Rio en Medio-Nambe Loop

Distance: ~13 miles

Water: plenty of water along route

Season: Late Spring, Summer, Fall

Trail Conditions: Moderate to Excellent

The roughly 5 mile roundtrip hike to the first big waterfall on the Rio en Medio is a popular hike, but few people venture much further up on the Rio en Medio Trail – Trail #163 and even fewer make the full loop, crossing over to the Rio Nambe and back again. This is a beautiful hike, spending most of the mileage along the two streams, and with very few other people.

NOTE: The 2020 Medio Fire burned in this area, so consult the local district office of the Santa Fe National Forest before attempting.


The trail begins from a small parking lot just past the town of En Medio on the county road that extends from NM-592. This is a small parking area and can fill up quickly. There are some pull outs earlier on the road in case the parking area is full.

From the parking area, continue up the dirt road for 200 yards where the trail begins on the right. The first 1/4 mile passes through private land, so be sure to stay on the trail and leash your dog.

After about 1/2 mile, the trail crosses the Rio en Medio for the first time, passing through a stand of cholla and prickly pear cactus. For the first 1.5 miles to the junction with the Viejo Trail – Trail #179, the Rio en Medio Trail crosses the creek a number of times.

On the whole, the trail is very easy to follow, but some of these crossings can be slightly confusing as there are often social trails that don’t cross the creek remain on the same side. The creek crossings are easy, so just follow the most well-trodden trail.

Note the junction with the Viejo Trail as this will be your return route. The loop can be done in either direction with no clear preference, but I just happened to continue straight to do the hike counter clockwise.

After about 1 mile past the junction with the Viejo Trail, you will reach a steep climb to pass a small cliff band. You will also notice a smaller trail leading into the small canyon. This dead ends after about 100 yards at the waterfall that is the hike’s main attraction. If you haven’t visited the falls before, it is well worth the short detour.

After leaving the falls, return to the main trail and continue up the steep slope. The trail then returns to stream level, but for the next mile, the trail continues to climb at a much steeper grade than the first 2.5 miles.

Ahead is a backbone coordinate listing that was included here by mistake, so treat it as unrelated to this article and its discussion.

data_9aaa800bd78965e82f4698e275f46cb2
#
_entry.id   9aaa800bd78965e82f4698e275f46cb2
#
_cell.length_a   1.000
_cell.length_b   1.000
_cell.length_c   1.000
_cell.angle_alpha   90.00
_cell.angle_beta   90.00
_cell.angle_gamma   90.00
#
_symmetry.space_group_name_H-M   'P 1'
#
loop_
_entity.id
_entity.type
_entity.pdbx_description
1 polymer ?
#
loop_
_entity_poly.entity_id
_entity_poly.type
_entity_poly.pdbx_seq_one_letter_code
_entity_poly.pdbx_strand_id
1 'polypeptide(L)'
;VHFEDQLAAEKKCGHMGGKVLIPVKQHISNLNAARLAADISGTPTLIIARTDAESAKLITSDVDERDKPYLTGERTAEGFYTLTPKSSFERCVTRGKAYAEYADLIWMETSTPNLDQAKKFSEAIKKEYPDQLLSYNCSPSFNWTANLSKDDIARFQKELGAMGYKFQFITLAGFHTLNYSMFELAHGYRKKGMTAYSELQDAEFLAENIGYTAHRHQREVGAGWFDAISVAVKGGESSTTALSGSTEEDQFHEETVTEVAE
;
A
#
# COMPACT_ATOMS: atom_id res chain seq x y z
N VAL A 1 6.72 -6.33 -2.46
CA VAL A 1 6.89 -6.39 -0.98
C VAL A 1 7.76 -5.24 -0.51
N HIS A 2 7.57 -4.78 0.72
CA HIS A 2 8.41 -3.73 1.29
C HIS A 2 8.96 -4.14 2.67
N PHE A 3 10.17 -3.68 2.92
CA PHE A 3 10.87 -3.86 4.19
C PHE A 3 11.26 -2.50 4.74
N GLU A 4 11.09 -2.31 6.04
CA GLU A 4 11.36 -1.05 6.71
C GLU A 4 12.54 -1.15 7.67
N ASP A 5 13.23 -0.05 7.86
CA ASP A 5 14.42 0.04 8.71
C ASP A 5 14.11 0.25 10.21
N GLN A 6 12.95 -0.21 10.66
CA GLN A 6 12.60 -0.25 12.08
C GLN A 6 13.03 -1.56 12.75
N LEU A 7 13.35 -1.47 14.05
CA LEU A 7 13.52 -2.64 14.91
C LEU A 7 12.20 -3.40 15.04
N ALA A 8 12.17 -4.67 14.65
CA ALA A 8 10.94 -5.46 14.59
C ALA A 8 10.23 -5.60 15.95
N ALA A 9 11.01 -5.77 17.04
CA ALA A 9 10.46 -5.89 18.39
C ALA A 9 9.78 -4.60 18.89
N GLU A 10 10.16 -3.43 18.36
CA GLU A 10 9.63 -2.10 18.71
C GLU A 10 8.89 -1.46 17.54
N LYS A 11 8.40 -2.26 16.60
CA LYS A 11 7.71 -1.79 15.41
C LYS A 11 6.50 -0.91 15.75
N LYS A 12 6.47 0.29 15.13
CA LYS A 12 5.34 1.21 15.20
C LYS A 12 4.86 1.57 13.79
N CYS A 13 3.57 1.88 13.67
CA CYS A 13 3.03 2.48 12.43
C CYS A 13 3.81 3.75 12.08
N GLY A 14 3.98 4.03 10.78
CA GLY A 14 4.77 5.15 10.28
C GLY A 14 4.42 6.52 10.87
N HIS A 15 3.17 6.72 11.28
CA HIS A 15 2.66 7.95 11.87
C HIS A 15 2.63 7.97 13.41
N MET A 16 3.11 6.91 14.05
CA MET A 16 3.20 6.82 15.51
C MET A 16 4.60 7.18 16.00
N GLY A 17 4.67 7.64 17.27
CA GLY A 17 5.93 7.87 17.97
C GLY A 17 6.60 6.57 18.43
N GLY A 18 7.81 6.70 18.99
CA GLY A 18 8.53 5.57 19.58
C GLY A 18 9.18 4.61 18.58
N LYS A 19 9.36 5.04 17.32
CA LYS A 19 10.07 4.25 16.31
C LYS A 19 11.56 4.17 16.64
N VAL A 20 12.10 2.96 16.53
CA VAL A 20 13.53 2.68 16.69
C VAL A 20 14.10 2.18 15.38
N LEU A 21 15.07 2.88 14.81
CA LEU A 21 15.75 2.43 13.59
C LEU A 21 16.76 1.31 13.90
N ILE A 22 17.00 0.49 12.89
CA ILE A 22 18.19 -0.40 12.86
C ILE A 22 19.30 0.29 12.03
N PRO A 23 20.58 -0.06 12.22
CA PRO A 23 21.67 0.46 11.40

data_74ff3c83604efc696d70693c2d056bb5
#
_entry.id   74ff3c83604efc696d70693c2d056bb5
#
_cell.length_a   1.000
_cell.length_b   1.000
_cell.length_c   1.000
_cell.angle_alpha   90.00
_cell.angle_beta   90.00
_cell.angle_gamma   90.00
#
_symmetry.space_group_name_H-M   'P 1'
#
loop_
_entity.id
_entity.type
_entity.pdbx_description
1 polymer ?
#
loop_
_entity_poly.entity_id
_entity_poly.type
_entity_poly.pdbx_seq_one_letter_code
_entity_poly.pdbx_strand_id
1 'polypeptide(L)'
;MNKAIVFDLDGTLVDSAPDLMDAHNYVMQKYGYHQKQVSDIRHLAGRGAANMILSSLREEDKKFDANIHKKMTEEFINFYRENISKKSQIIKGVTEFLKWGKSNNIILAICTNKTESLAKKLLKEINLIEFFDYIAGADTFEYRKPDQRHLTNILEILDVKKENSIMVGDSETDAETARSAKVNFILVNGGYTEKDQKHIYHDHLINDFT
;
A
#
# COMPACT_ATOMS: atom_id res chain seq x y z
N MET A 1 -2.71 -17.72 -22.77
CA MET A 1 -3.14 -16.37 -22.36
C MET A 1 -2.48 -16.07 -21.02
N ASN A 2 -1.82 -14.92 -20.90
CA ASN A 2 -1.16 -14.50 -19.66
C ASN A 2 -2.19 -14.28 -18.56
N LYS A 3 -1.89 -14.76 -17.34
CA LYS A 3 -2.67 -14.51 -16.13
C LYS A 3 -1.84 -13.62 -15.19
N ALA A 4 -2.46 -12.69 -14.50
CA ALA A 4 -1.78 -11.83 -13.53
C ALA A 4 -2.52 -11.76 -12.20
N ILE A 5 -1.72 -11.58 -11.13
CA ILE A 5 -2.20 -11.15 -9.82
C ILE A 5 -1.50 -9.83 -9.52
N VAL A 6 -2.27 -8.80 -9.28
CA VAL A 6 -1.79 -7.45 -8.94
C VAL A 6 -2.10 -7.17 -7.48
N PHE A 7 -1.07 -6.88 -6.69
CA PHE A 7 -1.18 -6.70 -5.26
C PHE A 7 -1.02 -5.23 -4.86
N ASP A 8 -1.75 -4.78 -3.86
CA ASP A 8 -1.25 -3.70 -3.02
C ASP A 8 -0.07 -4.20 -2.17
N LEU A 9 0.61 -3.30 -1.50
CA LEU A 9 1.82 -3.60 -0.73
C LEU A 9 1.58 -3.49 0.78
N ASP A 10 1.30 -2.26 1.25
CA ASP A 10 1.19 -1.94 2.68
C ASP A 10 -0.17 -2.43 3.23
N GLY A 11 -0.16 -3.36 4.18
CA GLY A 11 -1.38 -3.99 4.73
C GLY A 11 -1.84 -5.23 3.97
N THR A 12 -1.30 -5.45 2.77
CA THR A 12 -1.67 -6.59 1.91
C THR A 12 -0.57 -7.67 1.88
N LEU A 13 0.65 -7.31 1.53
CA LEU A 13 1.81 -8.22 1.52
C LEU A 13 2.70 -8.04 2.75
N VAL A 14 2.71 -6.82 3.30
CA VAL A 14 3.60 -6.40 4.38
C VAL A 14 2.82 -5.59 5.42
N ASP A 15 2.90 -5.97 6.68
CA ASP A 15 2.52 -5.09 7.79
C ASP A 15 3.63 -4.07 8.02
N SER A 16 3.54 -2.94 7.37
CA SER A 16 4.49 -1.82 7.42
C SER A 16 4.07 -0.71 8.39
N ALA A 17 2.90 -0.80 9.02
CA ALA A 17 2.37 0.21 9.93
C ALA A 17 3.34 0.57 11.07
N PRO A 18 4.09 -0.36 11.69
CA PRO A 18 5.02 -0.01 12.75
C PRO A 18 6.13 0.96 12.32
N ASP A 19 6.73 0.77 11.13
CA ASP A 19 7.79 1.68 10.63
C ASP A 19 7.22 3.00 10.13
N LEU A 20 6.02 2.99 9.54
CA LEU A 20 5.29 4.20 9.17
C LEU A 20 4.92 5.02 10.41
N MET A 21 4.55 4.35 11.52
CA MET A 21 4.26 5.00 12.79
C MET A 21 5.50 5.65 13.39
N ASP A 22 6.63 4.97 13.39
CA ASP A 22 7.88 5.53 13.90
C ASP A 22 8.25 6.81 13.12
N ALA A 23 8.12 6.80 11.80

One of the many small cascades on the Rio en Medio

After crossing the creek a couple times, the trail begins to switchback on the south side of the creek, climbing more than 100 feet above the stream. Pace yourself as this is the toughest part of the hike. Also, the top of this climb offers some of the best views of the hike.

The trail quickly descends back to the stream and for the last 3/4 of a mile to the junction with the Borrego Trail – Trail #150, the trail climbs at a much more civilized grade. The canyon’s geography changes significantly as well. The first few miles were steep and featured many pour-offs. Rocky outcroppings were common and the canyon was tight and narrow. The upper part of the Rio en Medio is wider, gentler and boasts an inviting grassy meadow opposite from the trail.

After about 4.1 miles of hiking, you will reach signed junction with the Borrego Trail. Turn left to follow it uphill. After about 1/4 mile, the trail joins a dirt road. Continue to follow the road uphill to a small divide that separates the Rio en Medio from the Rio Nambe.

At the top of this divide, the trail leaves the road to the left. The junction is signed and difficult to miss. After a couple switchbacks, the trail descends to the bottom of a small drainage and for the next 1.7 miles, the trail follows this gulch to the confluence with the Rio Nambe.

This section of the route was burned in a forest fire, but surprisingly, the trail was in remarkably good condition.

The remains of a Northern Flicker

The Borrego Trail hits the Rio Nambe Trail – Trail #160 on the south side of the creek before crossing it. The Borrego Trail continues north past the creek, and the Nambe Trail also continues east in the Wilderness.

But for this hike, you will go left to follow the creek downstream for about 1.8 miles. The trail crosses the creek a handful of times, and although it is not used, it is largely in good condition. There are some trees down, but not that make passage difficult. At about 1.5 miles, the trail crosses the Rio Capulin. It fades in a large meadow after crossing this tributary, but quickly picks up again on the far side.

NOTE: There should be a junction for the Rio Capulin Trail – Trail #158, but I saw no sign or trail leading up the creek.

After another .3 miles on the north side of the Rio Nambe, you will reach the signed junction for the Viejo Trail. Cross the creek and start climb up out of the valley.

After the first small climb, the Viejo Trail follows a small gulch for about 1/3 of a mile. Again, there are a few downed trees here, but none that make passage overly difficult.

Sadie, communing with squirrels

After leaving the gulch, the trail contours around some smaller drainages before the final switchbacked climb to the ridge that divides the two streams. The first part of the descent into the en Medio drainage is steep and washed out but easy to follow. After that, the grade becomes easier, and the hike back to the junction with the Rio en Medio Trail is straight forward.

You will reach a signed junction once you are close to the creek. Go right, and after 1/4 mile, you will cross the creek and have completed the loop. Follow the trail downstream to return to your car.

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